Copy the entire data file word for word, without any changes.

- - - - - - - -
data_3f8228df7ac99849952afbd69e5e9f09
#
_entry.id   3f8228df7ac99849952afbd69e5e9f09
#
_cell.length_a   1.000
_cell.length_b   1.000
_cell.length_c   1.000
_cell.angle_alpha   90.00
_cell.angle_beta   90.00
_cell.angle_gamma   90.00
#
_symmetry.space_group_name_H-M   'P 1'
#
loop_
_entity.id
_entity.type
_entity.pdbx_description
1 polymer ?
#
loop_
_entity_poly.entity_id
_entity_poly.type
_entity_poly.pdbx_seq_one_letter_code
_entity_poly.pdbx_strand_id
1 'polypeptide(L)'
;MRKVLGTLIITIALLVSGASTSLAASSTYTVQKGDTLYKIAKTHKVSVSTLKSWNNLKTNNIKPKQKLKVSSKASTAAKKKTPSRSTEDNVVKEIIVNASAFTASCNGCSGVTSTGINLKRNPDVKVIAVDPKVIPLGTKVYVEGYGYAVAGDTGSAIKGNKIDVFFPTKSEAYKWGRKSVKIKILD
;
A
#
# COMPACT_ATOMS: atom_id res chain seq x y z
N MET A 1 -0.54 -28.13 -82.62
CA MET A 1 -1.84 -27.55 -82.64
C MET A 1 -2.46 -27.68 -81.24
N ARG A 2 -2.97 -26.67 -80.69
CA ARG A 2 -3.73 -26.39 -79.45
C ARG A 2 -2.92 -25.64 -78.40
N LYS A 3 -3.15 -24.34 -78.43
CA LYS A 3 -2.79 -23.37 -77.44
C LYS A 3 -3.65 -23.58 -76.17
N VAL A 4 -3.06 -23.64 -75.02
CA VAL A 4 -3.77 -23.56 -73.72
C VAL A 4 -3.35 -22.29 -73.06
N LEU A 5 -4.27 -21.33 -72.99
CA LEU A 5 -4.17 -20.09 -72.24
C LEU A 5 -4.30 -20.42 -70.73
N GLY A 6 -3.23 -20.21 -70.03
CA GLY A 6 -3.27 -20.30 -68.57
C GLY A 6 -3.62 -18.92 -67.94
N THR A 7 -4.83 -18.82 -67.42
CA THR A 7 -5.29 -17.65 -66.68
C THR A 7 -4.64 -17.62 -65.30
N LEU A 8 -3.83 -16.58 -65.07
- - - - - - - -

data_3f8228df7ac99849952afbd69e5e9f09
#
_entry.id   3f8228df7ac99849952afbd69e5e9f09
#
_cell.length_a   1.000
_cell.length_b   1.000
_cell.length_c   1.000
_cell.angle_alpha   90.00
_cell.angle_beta   90.00
_cell.angle_gamma   90.00
#
_symmetry.space_group_name_H-M   'P 1'
#
loop_
_entity.id
_entity.type
_entity.pdbx_description
1 polymer ?
#
loop_
_entity_poly.entity_id
_entity_poly.type
_entity_poly.pdbx_seq_one_letter_code
_entity_poly.pdbx_strand_id
1 'polypeptide(L)'
;MRKVLGTLIITIALLVSGASTSLAASSTYTVQKGDTLYKIAKTHKVSVSTLKSWNNLKTNNIKPKQKLKVSSKASTAAKKKTPSRSTEDNVVKEIIVNASAFTASCNGCSGVTSTGINLKRNPDVKVIAVDPKVIPLGTKVYVEGYGYAVAGDTGSAIKGNKIDVFFPTKSEAYKWGRKSVKIKILD
;
A
#
# COMPACT_ATOMS: atom_id res chain seq x y z
N MET A 1 -0.54 -28.13 -82.62
CA MET A 1 -1.84 -27.55 -82.64
C MET A 1 -2.46 -27.68 -81.24
N ARG A 2 -2.97 -26.67 -80.69
CA ARG A 2 -3.73 -26.39 -79.45
C ARG A 2 -2.92 -25.64 -78.40
N LYS A 3 -3.15 -24.34 -78.43
CA LYS A 3 -2.79 -23.37 -77.44
C LYS A 3 -3.65 -23.58 -76.17
N VAL A 4 -3.06 -23.64 -75.02
CA VAL A 4 -3.77 -23.56 -73.72
C VAL A 4 -3.35 -22.29 -73.06
N LEU A 5 -4.27 -21.33 -72.99
CA LEU A 5 -4.17 -20.09 -72.24
C LEU A 5 -4.30 -20.42 -70.73
N GLY A 6 -3.23 -20.21 -70.03
CA GLY A 6 -3.27 -20.30 -68.57
C GLY A 6 -3.62 -18.92 -67.94
N THR A 7 -4.83 -18.82 -67.42
CA THR A 7 -5.29 -17.65 -66.68
C THR A 7 -4.64 -17.62 -65.30
N LEU A 8 -3.83 -16.58 -65.07